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Cruz, In the Face of Loss: An Interview With Teresa Camou

Teresa Camou Guerrero es una cineasta mexicana con raíces titiriteras que apuesta por el cine documental social, ese cine que va más allá y busca tener impacto en las comunidades que retrata.

Luego de realizar Sunú (2015), un documental que aborda la destrucción de la vida rural y la amenaza que acecha al maíz en México, Teresa Camou se adentró en la vida de Cruz, un líder rarámuri que desde muy joven trabajó en la defensa del bosque y los derechos de su comunidad; llegó a ser gobernador indígena, comisariado ejidal y síndico en la Sierra Tarahumara.

Cruz, documental ganador del Premio José María Riba en Impulso Morelia 6 durante el 18° Festival Internacional de Cine de Morelia (FICM), sigue la historia de Cruz y su familia, quienes fueron despojados de sus tierras por el narcotráfico al rehusarse a cambiar la siembra de maíz por la de amapola. Desde entonces viven desplazados y amenazados de muerte, buscando desesperadamente justicia para poder regresar a su lugar de origen.

El FICM tuvo la oportunidad de platicar con la directora previo a la presentación de su documental en el 19° FICM y nos habló del retó emocional que implicó realizar este documental, un retrato muy cercano y personal sobre las implicaciones en torno al desplazamiento forzado interno en la Sierra Tarahumara, así como de los motivos por los cuales decidió hacer este trabajo documental.

Cruz (2021, dir. Teresa Camou) Cruz (2021, dir. Teresa Camou)

FICM: What was the interview process like?

TC: I reached out to psychologists to find out how to approach them without reliving the trauma during the dialogue. I did a lot of research before every interview. Each of them lasted up to six hours because I didn't just want to talk about pain. I wanted to start a conversation where they too could get the joy of talking about who they were and who they are now. When they felt safest was when I asked the hardest questions. We always talked before, I told them "let's talk about this, how do you want to do it?", So what I did was create a very great complicity with them.

When editing was finished, I came to Chihuahua to present the film to Cruz, his mother, and his daughter Nubia. I rented a movie theater so that everyone could see the movie separately, I didn't want them to see the movie together and I wanted them to see it on the big screen because I wanted them to experience what a movie is. If it was difficult for them to achieve this film, I want them to look great so that they understand the dimension that it can have.

I decided that they would see the film separately because later if they wanted to sit down and talk. I thought they might feel self-conscious, and besides, they say things in the film that hadn't been said to each other.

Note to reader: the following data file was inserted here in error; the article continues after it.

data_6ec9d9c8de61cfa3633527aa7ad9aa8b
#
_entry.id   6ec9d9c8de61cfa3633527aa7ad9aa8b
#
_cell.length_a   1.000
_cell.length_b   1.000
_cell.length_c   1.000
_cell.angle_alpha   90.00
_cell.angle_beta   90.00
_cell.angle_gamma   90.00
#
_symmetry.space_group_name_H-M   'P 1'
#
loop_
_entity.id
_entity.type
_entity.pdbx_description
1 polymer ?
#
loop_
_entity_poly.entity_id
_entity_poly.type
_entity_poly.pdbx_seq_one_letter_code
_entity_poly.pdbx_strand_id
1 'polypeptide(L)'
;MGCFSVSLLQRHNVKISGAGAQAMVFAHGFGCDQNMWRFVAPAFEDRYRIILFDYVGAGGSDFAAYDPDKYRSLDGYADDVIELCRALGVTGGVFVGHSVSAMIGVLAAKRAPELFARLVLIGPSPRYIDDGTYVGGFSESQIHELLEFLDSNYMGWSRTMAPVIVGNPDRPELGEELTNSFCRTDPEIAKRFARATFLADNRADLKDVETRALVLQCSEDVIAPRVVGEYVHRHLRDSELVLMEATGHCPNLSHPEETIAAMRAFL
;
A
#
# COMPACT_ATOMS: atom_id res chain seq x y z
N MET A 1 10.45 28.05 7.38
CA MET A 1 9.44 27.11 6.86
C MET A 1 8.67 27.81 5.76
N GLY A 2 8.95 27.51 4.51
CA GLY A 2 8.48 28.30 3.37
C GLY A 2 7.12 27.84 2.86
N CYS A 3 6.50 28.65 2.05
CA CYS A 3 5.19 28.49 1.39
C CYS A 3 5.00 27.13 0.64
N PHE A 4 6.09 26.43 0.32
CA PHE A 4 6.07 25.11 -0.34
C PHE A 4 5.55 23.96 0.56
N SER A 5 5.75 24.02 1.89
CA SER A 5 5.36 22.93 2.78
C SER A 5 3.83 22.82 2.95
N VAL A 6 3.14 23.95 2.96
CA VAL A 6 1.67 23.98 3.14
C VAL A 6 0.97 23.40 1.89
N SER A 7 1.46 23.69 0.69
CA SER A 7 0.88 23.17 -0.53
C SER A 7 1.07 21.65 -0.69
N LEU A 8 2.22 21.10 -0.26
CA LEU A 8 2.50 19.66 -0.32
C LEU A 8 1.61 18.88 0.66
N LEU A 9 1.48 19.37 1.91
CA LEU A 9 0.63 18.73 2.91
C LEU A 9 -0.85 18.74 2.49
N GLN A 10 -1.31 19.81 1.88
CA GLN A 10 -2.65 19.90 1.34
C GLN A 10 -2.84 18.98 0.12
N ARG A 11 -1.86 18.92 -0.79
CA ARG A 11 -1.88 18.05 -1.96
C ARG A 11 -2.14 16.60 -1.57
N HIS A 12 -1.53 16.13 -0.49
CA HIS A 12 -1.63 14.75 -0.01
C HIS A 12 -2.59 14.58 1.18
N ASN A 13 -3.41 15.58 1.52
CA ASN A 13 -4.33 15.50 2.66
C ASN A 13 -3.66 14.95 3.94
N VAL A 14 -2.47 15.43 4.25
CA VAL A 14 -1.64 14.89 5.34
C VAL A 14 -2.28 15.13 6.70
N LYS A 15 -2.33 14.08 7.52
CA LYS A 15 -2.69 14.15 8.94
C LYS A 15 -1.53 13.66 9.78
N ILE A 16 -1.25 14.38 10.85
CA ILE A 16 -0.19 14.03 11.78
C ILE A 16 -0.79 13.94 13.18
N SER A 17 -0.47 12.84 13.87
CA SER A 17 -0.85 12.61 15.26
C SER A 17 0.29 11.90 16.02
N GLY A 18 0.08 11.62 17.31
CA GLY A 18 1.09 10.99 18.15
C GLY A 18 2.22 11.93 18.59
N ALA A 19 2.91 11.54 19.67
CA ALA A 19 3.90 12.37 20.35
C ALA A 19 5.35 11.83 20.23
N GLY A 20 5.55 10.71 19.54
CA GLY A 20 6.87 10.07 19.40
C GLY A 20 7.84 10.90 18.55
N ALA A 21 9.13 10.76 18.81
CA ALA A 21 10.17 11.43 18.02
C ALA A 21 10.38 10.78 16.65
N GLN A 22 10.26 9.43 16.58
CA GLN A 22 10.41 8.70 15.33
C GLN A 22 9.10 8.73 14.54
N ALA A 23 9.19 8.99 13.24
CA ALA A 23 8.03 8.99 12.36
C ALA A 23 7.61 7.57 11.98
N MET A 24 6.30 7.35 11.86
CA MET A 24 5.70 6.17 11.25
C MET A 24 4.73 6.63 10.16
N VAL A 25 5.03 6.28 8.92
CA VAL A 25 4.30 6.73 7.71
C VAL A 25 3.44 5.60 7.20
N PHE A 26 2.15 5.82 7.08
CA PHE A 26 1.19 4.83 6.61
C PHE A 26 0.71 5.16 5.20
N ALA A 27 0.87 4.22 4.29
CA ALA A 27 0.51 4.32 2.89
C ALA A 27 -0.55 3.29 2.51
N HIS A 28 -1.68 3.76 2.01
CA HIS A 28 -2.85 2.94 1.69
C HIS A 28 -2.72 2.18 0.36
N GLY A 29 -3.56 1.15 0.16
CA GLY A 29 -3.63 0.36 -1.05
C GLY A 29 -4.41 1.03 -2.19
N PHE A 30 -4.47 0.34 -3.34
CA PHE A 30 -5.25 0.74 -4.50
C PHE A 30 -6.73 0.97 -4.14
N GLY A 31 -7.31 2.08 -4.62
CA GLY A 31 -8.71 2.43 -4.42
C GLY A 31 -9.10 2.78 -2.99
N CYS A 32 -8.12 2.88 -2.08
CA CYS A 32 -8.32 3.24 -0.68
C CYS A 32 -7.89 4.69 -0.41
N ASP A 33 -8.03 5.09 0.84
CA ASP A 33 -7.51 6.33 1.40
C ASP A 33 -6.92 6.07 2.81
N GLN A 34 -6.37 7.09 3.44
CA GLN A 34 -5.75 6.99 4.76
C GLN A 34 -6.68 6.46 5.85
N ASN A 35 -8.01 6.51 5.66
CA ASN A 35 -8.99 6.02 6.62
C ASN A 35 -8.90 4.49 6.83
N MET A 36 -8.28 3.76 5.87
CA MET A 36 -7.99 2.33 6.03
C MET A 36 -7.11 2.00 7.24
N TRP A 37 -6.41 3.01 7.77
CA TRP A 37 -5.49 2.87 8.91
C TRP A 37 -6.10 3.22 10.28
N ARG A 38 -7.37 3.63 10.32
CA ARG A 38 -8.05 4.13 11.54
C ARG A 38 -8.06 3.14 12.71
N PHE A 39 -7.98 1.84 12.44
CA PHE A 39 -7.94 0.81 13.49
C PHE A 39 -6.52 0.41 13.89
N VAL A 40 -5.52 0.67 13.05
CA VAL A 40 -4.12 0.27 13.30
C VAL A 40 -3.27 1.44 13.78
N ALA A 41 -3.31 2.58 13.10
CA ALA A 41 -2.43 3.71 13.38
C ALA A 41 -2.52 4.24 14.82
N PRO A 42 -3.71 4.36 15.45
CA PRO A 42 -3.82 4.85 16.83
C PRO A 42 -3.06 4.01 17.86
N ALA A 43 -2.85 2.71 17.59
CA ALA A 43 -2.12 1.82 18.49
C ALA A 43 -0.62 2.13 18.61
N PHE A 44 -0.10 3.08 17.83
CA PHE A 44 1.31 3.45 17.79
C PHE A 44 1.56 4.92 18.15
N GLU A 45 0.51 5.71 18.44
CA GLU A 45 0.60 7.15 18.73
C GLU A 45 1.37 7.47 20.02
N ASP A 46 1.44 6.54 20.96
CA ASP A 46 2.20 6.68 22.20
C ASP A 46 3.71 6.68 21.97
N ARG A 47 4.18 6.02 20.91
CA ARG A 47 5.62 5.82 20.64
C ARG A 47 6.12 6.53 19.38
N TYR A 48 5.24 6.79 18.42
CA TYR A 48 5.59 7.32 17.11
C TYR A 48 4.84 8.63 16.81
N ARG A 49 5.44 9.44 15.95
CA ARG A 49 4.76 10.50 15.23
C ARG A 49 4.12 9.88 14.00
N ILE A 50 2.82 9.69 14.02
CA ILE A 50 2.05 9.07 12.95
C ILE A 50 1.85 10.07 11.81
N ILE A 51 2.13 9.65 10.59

After they saw the film, I connected via Zoom with the editor, Lucrecia Gutiérrez Maupomé, to be able to talk between the three of them. It was to see what they liked, what they didn't like, and to know what we should change or not. We expected the worst, but it ended up being one of the most beautiful moments of the whole process because there was a lot of complicity between everyone. Their opinions were very important to the closing of the edition.

It was cathartic for Cruz, he cried a lot. He told me: "You just summarized the pain in 90 minutes. It is very sad because I feel that I have not done anything, I feel that I have lost everything and I haven't achieved anything."

Nubia was very concerned about the fact that she talks about taking pills to "relieve pain" in the documentary. That sequence was the most difficult, we didn't know whether to include it or not. In the end, Lucrecia and I bet on including that part in the film. Here the challenge was to figure out how to handle the subject without falling into something too dramatic that could hurt her. This sequence, for me, is one of the best worked in the film. We relied on a psychologist, I asked her how I could introduce Nubia to the film, what she could do in case she had any reaction to reliving that moment. He told me, "Teresa, calm down, talk to her, find out more about the fact that she took the pills." Because this wasn't a suicide attempt, for Nubia, this was an attempt to calm the pain in a moment of crisis where she didn't know how to stop everything she was feeling.

When we presented the film to Nubia, Lucrecia and I were very nervous, but she was always very tough, her eyes were strong and she said: "I'm worried about my dad, what might happen to him." She was always the clearest and most direct, from the beginning. I asked her what she thought her dad shouldn't say in the movie, she said "I don't know, it's not what he says, it's us." I told her that the objective of this film was not to hurt them, but rather that we sought to make their situation visible and to help them, not only them, but other families too.

When we presented the pill scene to her, we asked her what she thought about it. She said: "The Nubia there was 16 years old. I'm not her anymore, I'm already 19." She agreed to let that part of the interview be included.

FICM: What did it mean for you to have participated in Impulso Morelia?

TC: With Sunú I decided not to make the whole film alone, I asked for help, because I didn't want it to be canned as if it had been made by an NGO. For this reason, with Cruz, we looked for a way to pitch it from the beginning, including Impulso Morelia, where we won. Being part of Impulso was a great opportunity, a catapult. Being able to listen to four jurors and Andrea Stavenhagen was great because I got very good feedback. I was a little scared because Cruz was the only documentary project selected, the rest were fiction. In the end, that was what I wanted, for the documentary film to grow to achieve the impact that I was looking for.